Ah, formula fantasy, my old friend.
Tamora Pierce is a name I've come across a lot, but I had never actually read one of her books. So, yesterday when I was at the library and needed an easy excuse to talk to one of the staff, kind of an opening so I could mention casually that I had lost a book ("Magic for Beginners" by Kelly Link, and I didn't get to finish it, and I am disdraught), I picked a Book 1 up. Clearly it wasn't that bad, as I finished it in less than a day.
It's one of a series of four books, and in formula fantasy way, it has four main characters. Back in my mis-spent teens and 20s, I apparently had a lot more reading time than I do now, and I read a lot of, you know, DragonLance and Forgotten Realms, and that "Master of the Five Magics" and "The Black Company", Shanarra, David Eddings, and things like that. There's nothing wrong with those books, but a steady diet of that type of fantasy, well, it's kind of like eating at the same restaurant all the time. I don't regret reading all that stuff, but I kind of wish I had read a few things that were a little more meaningful. (Well, actually, that Black Company stuff was really good.)
This one is for Young Adults (I found it in the teen section of the library) though the characters are all, I think, 11. This spares them from puberty, I suppose. So this group of four young misfits who can't get along with anybody find themselves in their last-chance house together and amazingly, they manage to get along with one another quite well.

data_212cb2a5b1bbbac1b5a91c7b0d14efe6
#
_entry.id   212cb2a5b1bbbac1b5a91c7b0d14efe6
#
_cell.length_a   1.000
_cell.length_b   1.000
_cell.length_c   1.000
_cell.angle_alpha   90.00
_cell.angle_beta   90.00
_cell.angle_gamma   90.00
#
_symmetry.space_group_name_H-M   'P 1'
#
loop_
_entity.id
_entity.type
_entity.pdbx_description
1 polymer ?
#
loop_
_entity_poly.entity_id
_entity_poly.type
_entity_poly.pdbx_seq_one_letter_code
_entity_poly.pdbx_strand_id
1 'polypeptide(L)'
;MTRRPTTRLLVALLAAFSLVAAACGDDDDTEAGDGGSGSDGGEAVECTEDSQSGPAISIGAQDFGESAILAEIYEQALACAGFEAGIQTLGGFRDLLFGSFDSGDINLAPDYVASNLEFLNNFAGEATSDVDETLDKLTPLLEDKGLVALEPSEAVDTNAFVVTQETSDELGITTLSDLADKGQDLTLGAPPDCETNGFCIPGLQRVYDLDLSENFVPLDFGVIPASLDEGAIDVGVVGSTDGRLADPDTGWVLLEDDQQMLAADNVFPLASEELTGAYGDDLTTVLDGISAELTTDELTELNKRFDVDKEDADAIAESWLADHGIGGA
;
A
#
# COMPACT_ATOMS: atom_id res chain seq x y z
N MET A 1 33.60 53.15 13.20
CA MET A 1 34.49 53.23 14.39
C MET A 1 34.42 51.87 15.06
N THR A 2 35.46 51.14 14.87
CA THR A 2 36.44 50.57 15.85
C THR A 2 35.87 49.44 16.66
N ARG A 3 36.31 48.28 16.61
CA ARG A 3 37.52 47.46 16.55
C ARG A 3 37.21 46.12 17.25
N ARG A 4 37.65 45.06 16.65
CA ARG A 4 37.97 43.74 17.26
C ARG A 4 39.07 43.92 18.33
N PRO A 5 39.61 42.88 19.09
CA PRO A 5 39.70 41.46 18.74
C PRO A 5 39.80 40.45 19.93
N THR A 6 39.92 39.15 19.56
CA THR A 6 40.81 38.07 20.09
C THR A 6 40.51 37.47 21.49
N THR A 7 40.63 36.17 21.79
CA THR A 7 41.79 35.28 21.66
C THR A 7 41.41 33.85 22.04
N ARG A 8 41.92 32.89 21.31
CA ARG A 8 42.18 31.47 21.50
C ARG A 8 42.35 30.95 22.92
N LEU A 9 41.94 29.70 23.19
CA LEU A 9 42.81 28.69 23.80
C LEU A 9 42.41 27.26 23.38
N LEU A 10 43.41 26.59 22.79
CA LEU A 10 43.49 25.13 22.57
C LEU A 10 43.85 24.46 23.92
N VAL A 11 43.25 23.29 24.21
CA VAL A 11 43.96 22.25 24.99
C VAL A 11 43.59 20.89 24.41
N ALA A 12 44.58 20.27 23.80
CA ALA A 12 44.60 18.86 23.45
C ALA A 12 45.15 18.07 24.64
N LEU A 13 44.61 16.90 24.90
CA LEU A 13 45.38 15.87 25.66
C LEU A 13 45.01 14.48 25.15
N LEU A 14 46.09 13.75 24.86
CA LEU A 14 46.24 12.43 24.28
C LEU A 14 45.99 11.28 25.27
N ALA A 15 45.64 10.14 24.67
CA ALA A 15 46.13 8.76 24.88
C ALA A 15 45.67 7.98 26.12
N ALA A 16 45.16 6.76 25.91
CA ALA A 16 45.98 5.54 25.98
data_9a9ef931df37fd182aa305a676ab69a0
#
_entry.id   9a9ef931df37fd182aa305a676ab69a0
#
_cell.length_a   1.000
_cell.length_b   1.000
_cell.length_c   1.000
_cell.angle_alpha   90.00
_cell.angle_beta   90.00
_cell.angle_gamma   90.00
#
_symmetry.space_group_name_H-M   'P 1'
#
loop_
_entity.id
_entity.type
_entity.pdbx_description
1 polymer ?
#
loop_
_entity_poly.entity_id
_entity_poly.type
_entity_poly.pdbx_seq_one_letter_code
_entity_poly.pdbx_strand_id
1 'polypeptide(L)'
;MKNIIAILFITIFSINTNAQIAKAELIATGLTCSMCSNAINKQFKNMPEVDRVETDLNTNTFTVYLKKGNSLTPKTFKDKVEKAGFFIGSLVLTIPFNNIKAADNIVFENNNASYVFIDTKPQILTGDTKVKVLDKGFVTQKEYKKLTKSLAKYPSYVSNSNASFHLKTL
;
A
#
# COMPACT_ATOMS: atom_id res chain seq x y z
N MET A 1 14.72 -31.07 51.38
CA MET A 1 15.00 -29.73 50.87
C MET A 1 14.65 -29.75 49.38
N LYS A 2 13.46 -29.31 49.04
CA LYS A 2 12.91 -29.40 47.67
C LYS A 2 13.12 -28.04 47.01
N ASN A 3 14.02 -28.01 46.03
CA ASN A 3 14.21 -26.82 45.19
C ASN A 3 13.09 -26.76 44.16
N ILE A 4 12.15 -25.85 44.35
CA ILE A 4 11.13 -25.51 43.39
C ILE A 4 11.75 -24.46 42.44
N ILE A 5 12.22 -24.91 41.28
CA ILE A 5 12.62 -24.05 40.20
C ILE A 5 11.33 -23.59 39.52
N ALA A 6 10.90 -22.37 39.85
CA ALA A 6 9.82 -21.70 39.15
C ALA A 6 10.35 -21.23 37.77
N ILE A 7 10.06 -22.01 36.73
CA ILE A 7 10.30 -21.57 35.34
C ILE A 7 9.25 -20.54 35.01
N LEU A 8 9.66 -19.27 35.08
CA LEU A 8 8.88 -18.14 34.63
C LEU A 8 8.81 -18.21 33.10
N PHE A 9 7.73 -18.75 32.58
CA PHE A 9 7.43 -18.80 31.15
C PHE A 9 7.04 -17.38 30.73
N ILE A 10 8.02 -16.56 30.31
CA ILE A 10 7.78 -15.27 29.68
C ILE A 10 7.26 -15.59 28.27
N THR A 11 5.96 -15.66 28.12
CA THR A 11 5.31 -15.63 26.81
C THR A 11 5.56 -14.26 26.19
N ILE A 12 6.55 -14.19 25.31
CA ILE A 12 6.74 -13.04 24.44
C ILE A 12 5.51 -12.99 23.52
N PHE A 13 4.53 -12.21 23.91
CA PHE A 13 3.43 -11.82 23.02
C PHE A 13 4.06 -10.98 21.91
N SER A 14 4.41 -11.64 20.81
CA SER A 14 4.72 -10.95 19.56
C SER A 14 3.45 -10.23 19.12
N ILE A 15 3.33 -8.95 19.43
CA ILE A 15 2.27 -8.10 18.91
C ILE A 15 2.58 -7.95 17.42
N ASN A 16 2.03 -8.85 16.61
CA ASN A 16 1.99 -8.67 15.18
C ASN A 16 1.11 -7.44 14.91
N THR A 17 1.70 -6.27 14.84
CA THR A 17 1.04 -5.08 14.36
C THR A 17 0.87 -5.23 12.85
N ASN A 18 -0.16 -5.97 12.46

Being book 1 of a series, there's a lot of what I refer to as "quest theme". The characters are each introduced, then about a quarter of the way through they meet up. The next hundred pages or so involve them slowly finding out they have Talents (with a capital T, yet). Then right at the end a crisis appears and they use their talents to mitigate the disaster. There were some horrible moments. Any time there was a paragraph that outlined the four characters, in one sentence each, applying their particular perspective (if it's Briar, then it's to do with plants; Tris is all about weather; Sandry is a fiber artist; and Daja is into metalsmithing), I cringed. It just seemed so un-subtle.
At the same time, the book seemed really well-researched. I know nothing about growing bansai or making wire, but the descriptions seemed believable to me. Maybe someone from the SCA would be appalled, I don't know. But it flew in the face of my tendency to avoid anything technical on topics I know nothing about. I probably need to do some small bit of research about, say, canoe tripping, or making reality television, for my stories. But anyway.
And there were some wonderful moments of interaction between the characters. Briar was sitting on the roof, and Tris came up, and he couldn't figure out why she wasn't doing all those annoying things that girls always do that are the reason that he didn't want her around. It was a really nicely written scene.
But then, one of the good things about a lot of those fantasy novels that I read in my "wasted years" were the interactions between the characters. They're there to provide me with a good read, not to explain why all Americans are to blame for 9/11, and I should feel guilty about that.
A pleasant, harmless read. I might pick up book 2 next week when I'm at the library again. And when the boy looked at the book, he asked if he could read it next. When your child says something like that, it's hard to think there's something wrong.